It was an honor to be a part of this group and I am excited to follow us through the coming years and see the difference that we make! I am leaving the conference with a long list of to-do's: practical ideas such as making my registration form more inclusive and sharing new transition ideas with my staff, mindset changes such as regularly asking myself who is not represented and why, and career goals such as submitting work to be published in Teaching Young Children. I have already found myself using and sharing concepts that I learned in the general sessions, such as better ways to communicate with and understand millennial parents and the importance of implementing a program quality evaluation tool. I am encouraged and motivated to put these new lessons into practice. I am grateful for the access provided by the NAEYC leadership, and in awe of the work and dedication shown by them and so many other leaders in the field. — Allison VanLoon, Minnesota (Gera Jacobs Lasting Legacy Scholar; above, left)
My first ever NAEYC conference was such a success and dream come true. The sessions will help me grow as an educator. Being around so many people with the same passion was exciting. You could feel it while walking through the Music City Center. I was honored and humbled to be a Lasting Legacy Scholar. That was the best part of this entire experience — being able to meet so many amazing people and making new connections. The scholarship opportunity allowed me to meet my Arizona affiliate. This is just a stepping stone, continuing my journey in ECE. I am hopeful for the future and look forward to making a difference. — Daniella Barreras (on left)
My experience at the NAEYC Annual Conference was incredible. I had the opportunity to learn from people from all around the world doing some amazing work in the field of early childhood education. The scholarship provided the opportunity to learn and grow, but also the opportunity to connect on a more personal level with members of the NAEYC board and with fellow scholarship winners. I left the conference feeling inspired and I am happy to say I left with many new friends. I was blown away by the other scholarship winners and what they have/will accomplish. The experiences I had were once in a lifetime and I made connections that will help me throughout my career. — Leah Catching, California
Attending the NAEYC Annual conference this year showed me how I fit within the field of early childhood education as a whole. I was able to meet researchers and presenters whose focus is on early math and science and I left with ideas for my own research. Attending the NAECTE morning conference allowed me to see how my work can find a place among other researchers and teacher educators. Participating in special interest forums for early math and science gave me clear directions in how I can participate within NAEYC. Sessions and poster presentations were a wonderful way to engage in current work in the field. And of course, events with fellow Lasting Legacy Scholars started new connections and energy around the work that scholars are engaged in. I left with clear directions in my engagement in NAEYC and the field, and see myself attending this conference whenever possible for a long time. — David Banzer, Illinois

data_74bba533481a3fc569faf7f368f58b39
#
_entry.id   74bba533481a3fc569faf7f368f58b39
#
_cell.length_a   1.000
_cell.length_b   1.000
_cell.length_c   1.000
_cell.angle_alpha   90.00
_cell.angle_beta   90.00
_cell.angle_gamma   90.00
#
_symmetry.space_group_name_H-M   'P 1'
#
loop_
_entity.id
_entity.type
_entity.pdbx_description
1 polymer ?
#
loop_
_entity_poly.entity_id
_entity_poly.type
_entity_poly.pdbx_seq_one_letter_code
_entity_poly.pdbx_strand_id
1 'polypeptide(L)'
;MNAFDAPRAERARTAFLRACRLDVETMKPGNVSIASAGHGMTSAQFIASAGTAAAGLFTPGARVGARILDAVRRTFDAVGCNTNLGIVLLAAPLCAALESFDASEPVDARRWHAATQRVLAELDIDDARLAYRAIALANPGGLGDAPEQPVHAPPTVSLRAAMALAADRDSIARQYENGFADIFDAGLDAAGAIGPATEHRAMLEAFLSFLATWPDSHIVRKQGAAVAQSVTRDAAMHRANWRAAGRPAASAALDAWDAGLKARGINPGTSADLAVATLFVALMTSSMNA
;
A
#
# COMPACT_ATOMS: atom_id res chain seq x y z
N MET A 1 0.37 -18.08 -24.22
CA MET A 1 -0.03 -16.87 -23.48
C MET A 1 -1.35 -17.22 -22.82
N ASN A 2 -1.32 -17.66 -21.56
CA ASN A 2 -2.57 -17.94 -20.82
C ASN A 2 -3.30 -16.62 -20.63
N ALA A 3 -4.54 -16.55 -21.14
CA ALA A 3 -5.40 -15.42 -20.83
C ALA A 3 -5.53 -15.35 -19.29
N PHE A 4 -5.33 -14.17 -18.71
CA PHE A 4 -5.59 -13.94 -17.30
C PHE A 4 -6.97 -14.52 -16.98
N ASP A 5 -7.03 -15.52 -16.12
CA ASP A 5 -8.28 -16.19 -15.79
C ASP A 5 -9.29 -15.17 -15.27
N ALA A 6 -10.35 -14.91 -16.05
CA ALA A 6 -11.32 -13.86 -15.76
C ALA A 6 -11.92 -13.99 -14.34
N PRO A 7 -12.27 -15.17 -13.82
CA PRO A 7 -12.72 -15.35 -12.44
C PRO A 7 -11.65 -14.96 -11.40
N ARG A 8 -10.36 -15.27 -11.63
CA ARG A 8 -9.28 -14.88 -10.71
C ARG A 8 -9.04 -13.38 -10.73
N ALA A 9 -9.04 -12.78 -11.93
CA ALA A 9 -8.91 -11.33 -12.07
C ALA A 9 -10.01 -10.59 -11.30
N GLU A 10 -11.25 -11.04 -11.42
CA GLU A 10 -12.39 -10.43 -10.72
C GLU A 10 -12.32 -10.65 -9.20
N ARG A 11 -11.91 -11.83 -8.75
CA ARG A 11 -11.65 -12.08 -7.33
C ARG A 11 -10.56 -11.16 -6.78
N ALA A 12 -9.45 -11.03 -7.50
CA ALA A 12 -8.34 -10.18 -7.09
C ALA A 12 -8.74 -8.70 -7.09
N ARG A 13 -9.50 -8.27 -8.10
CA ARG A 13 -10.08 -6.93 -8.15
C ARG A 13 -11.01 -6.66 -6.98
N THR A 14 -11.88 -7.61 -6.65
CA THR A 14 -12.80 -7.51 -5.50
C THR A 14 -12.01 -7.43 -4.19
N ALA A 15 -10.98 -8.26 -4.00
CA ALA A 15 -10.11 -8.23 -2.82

It was great to meet all of you and get to know that there are other people in the field that have similar interests as I do. The more I reflected on the most important things that I got from this experience the more I realized that meeting all of you was one of them. I also had the opportunity to attend some interest forums meetings and meet people in the field who are passionate about advocating for children. I have a list of the things that I want to do as well and I have already started working on some of them. I have incorporated some of my learnings in my work already. One of the things that I am going to do soon is continue working on one of my passions, writing for children, which I have put aside for a long while but during the conference I attended the children’s book authors’ session and it inspired me to go back and look back at the work I have done before and I am definitely going to work on them and hopefully publish them in the near future. I am so grateful for the opportunities. — Narges Sareh, Tennessee
As I was flying home and reflecting on the many exciting things that took place over the past week. I reflected on the people I met, sessions that educated (wish there were more leadership sessions), conversations that inspired and connections that sparked excitement. But I realized my biggest take away was linked with the release of the Diversity and Equity Position Statement. The 2019 Legacy Scholars all come from different parts of the world, different backgrounds, educational journeys, nationalities, experiences, ages and careers in early childhood. However, we all have a deep burning passion for all children to be treated equally and fairly. The 2019 Legacy Scholars represent equity and diversity and I am proud to be part of this amazing group of early childhood professionals and call everyone colleagues, but more importantly friends. Thank you NAEYC for an amazing first experience at the national conference. Thank you Legacy Scholars for being who you are! I hope we can keep in touch and have a reunion! — Michelle Grantham-Caston, Louisiana
I think it is important to tell you how inspired I am by you all. First, the overall sense of community was so refreshing. We are a group of people that come from different parts of the country and work in a variety of settings. But it was so refreshing to know that you all are committed to the exact same thing that I am. Because at the end of the day, no matter where we work or who we work for, we want the absolute best for our "babies", the kiddos that are under our wing everyday. Secondly, you all inspire me to be better. You inspire me to grow my capacity as a leader. To accept nothing less than the best from my staff, and to hire staff that are no less committed to ECE than you all. And to fight for even more for my community, my state, and young children everywhere. Your passion is contagious, and it stoked a fire in me that I hope never subsides. — Jason Sims, South Carolina